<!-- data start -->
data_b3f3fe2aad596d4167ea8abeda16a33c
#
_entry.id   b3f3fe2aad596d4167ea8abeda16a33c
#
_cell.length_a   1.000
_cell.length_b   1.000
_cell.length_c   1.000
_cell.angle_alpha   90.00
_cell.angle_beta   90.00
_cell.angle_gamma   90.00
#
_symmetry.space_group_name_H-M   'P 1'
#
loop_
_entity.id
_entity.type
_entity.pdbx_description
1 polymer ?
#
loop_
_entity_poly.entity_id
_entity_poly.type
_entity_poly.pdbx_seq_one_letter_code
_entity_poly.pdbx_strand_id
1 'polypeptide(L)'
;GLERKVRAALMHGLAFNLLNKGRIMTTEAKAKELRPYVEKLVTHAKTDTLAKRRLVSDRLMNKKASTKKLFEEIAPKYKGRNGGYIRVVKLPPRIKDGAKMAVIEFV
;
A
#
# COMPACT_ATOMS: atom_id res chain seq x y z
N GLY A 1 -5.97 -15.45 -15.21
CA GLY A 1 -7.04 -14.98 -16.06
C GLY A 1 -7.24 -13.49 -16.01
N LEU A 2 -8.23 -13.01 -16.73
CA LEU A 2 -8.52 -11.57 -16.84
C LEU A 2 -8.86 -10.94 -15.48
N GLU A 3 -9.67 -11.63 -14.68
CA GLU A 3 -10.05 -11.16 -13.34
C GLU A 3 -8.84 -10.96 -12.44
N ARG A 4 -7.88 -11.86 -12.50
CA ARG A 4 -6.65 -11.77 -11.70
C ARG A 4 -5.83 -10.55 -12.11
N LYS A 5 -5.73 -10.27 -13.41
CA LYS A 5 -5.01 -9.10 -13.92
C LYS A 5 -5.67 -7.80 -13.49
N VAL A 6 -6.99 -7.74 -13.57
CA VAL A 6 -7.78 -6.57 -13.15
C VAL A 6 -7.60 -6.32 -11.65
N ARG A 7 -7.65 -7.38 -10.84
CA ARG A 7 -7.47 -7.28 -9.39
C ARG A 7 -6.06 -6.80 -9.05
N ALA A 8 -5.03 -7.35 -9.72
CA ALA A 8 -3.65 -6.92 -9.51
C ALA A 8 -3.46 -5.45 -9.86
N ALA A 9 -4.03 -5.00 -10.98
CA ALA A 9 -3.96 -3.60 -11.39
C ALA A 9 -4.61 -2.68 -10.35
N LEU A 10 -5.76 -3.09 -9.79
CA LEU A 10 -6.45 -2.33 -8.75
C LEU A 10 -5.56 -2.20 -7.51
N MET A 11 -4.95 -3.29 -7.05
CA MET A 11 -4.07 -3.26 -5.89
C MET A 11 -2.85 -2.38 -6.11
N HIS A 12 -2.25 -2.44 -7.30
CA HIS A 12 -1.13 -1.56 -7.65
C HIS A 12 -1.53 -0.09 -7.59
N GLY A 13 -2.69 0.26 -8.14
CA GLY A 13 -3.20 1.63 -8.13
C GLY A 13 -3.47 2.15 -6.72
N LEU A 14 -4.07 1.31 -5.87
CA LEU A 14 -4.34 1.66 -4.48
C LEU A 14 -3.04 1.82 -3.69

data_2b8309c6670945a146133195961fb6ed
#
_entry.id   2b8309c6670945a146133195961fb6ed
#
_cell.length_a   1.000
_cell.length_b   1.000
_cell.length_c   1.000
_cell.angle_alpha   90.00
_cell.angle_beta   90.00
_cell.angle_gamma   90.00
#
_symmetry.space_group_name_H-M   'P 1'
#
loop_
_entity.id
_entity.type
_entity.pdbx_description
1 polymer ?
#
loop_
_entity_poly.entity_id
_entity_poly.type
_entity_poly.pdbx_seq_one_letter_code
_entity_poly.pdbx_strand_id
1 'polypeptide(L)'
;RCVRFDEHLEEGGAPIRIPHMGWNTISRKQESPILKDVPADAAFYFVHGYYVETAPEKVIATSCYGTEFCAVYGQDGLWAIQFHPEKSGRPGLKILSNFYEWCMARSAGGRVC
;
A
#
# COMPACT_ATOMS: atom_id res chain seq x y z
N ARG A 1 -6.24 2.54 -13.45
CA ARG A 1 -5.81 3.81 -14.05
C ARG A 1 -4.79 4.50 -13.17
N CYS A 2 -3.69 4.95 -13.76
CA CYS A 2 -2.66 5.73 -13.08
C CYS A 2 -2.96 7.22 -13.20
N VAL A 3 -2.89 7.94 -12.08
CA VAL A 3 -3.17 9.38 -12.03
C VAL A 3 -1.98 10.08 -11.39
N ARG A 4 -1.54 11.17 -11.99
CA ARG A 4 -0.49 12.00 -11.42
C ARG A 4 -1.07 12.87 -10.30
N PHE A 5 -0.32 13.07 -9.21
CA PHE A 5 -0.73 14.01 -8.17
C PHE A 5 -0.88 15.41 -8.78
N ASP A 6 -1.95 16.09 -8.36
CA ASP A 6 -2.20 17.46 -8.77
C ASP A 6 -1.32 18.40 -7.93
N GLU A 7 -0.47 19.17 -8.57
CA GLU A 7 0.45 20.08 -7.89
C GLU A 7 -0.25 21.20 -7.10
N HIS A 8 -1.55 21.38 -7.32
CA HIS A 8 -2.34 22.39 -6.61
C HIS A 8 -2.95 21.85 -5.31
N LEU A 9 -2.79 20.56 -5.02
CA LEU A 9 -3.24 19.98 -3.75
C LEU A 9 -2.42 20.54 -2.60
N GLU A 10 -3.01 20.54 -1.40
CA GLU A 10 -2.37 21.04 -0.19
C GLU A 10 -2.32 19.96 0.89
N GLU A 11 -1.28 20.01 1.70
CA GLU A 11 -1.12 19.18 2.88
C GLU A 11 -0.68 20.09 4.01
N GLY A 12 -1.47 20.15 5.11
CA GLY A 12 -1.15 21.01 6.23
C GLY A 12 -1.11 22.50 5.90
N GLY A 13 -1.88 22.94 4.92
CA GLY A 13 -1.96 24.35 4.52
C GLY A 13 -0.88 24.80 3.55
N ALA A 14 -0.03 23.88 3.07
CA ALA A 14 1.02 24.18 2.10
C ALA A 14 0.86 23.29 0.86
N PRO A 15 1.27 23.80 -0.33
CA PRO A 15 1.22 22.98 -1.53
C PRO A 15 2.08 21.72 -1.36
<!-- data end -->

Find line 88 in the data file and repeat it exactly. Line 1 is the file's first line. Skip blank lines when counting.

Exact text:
_entity.type